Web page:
White Deputies Search Bus Full Of Black College Students Just Because, Lie About It Later
from the unbroken-streak-of-subjugation-continues-into-2022 dept
Sheriff’s deputies in Georgia stopped a bus carrying a mostly Black women’s lacrosse team under the apparent assumption there was marijuana on board, and the players and their coaches were humiliated and angered by the experience.
The Delaware State University team was stopped April 20 in Liberty County on their way home from playing a game at Stetson University in Florida, and bus driver Tim Jones said he was initially told the stop was for a lane violation — but a video taken by one of the players shows a search for drugs, reported USA Today.
It was a pretextual stop, because of course it was. How many traffic stops are truly for their intended purpose? Not many. And this pretext somehow gave the deputies permission to board the bus and search everyone, despite the stated violation being something only the driver should have had to deal with.
Once aboard, the deputies got straight to the real point of the stop — something that’s definitely not going to help them survive the inevitable lawsuit(s). Law of the land — at least since the Supreme Court’s Rodriguez decision — is that a stop can only last as long as its takes to attend to the purpose of the stop. In this case, it was supposedly a lane violation. But these deputies immediately made the stop about something else. And that’s unconstitutional.
“If there is anything in y’all’s luggage, we’re probably gonna find it, okay?” an officer says in the video recorded by player Saniya Craft. “I’m not looking for a little bit of marijuana, but I’m pretty sure you guys’ chaperones are probably going to be disappointed in you if we find any.”
“If there is something in there that’s questionable,” the deputy adds on the video, “please tell me now, because if we find it — guess what? We’re not going to be able to help you.”
Here’s that recording:
This decision to turn a routine traffic stop into an all-hands search for drugs the deputies had no reasonable suspicion to believe they’d find on the bus definitely violates the tenets of the Rodriguez decision. According to a student’s account, this was only the beginning. Luggage contents were tossed, aided and abetted by other deputies who arrived at the scene of the crime, which was [rereads opening paragraphs] an alleged “lane violation.”
The officers instructed Mr. Jones to open the bus trunk, as they proceeded to go through the ladies personal belongings. Everyone was confused as to why they were looking through the luggage, when there was no probable cause. The team members were in shock, as they witnessed the officers rambling through their bags. They brought the K-9 dog out to sniff their luggage. The cops began tossing underwear and other feminine products, in an attempt to locate narcotics.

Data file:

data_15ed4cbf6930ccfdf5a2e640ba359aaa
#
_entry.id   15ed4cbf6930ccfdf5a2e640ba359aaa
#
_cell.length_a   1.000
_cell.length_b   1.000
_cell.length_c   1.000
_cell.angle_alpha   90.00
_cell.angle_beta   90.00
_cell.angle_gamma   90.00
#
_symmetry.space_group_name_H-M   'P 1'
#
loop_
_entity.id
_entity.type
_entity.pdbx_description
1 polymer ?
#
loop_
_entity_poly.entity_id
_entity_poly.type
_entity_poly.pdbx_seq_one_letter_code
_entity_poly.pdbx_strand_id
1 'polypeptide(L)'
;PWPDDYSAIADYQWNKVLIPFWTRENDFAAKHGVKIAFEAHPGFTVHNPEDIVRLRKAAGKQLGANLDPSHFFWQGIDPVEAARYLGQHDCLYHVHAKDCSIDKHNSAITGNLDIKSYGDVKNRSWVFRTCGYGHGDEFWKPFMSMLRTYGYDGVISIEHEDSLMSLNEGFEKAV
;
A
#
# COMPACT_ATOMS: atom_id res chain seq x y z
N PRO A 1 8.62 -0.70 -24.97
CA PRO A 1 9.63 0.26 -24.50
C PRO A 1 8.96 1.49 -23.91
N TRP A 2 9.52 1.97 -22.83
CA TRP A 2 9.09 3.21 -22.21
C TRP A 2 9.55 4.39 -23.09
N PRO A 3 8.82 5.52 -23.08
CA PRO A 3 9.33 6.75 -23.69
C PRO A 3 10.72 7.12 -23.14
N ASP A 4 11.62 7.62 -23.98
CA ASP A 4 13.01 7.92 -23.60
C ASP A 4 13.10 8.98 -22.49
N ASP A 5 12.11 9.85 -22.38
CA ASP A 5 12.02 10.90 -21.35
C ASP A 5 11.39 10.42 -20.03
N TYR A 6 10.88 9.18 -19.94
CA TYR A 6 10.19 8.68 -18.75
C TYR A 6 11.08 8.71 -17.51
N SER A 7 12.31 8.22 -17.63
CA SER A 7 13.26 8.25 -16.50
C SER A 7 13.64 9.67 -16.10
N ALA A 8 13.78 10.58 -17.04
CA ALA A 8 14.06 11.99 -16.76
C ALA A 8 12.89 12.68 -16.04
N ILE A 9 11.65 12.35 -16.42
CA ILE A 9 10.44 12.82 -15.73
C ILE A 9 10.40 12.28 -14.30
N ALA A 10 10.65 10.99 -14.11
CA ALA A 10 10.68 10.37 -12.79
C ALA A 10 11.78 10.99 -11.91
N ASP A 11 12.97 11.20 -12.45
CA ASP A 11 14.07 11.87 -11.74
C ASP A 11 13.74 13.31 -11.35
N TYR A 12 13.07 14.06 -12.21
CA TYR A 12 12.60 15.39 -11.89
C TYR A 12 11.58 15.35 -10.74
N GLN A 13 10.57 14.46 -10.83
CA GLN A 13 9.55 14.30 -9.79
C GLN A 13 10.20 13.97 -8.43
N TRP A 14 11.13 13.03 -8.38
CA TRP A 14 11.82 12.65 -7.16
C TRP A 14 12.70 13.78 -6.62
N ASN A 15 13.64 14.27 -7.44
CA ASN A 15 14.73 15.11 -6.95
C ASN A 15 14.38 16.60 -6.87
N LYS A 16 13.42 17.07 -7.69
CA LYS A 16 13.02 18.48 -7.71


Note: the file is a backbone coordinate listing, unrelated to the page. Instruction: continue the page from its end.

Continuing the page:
Every time the students turned their heads, more officers appeared at the scene. The cops kept doubling, as they went from two to six officers. They checked bags for 20 minutes, then explained it was necessary, in case of child trafficking or drugs.
The sheriff’s office capped off this mass of rights violations by lying about it. Here’s what Liberty County (GA) Sheriff William Bowman said about the purported “lane violation” stop when the media began asking questions:
Bowman addressed the issue on Tuesday afternoon, and said that “no personal items on the bus or persons were searched.”
This is a screenshot taken from footage captured by one of the deputies’ own body cameras. That looks like a luggage search to me. Here’s the full recording:
Sheriff William Bowman, who is black, offered no explanation for his statement, which was clearly contradicted by body cam video obtained by the Wilmington News Journal. He had no excuse for saying what he did because his statement to the press made it clear he had reviewed the footage before he decided to lie about it (or simply parrot his deputies’ lies about what had occurred).
He said after speaking with deputies and reviewing video and other aspects of the incident, he does “not believe any racial profiling took place.”
That statement is every bit as stupid as his claim no luggage was searched. It sure looks like racial profiling and Sheriff Bowman’s follow-up doesn’t alter this appearance.
“Before entering the motorcoach, the deputies were not aware that this school was historically Black or aware of the race or the occupants due to the height of the vehicle and tint of the windows,” Bowman said.
Sure, but once they were inside, the deputies could see the racial makeup of the students on the bus, and that appears to have motivated their decision to escalate this from a routine traffic stop to 30+ minutes of continuous rights violations. And they could have made this decision to perform a stop because they knew the driver was black. The windows surrounding the bus driver are clearly untinted.
To pretend this isn’t exactly what it looks like is desperation. The sheriff has already been caught in one lie. He shouldn’t make this worse by pretending this was a good stop that contained no misconduct and does not contain a racial angle.
And, in the end, nothing happened but a bunch of apparent racism. The driver was not cited. No illegal contraband was found. A bunch of students from a historically black college were treated like suspected criminals for no other reason than the deputies could. All the sheriff’s department gets out this abuse of power is the opportunity to be named in a bunch of civil rights lawsuits.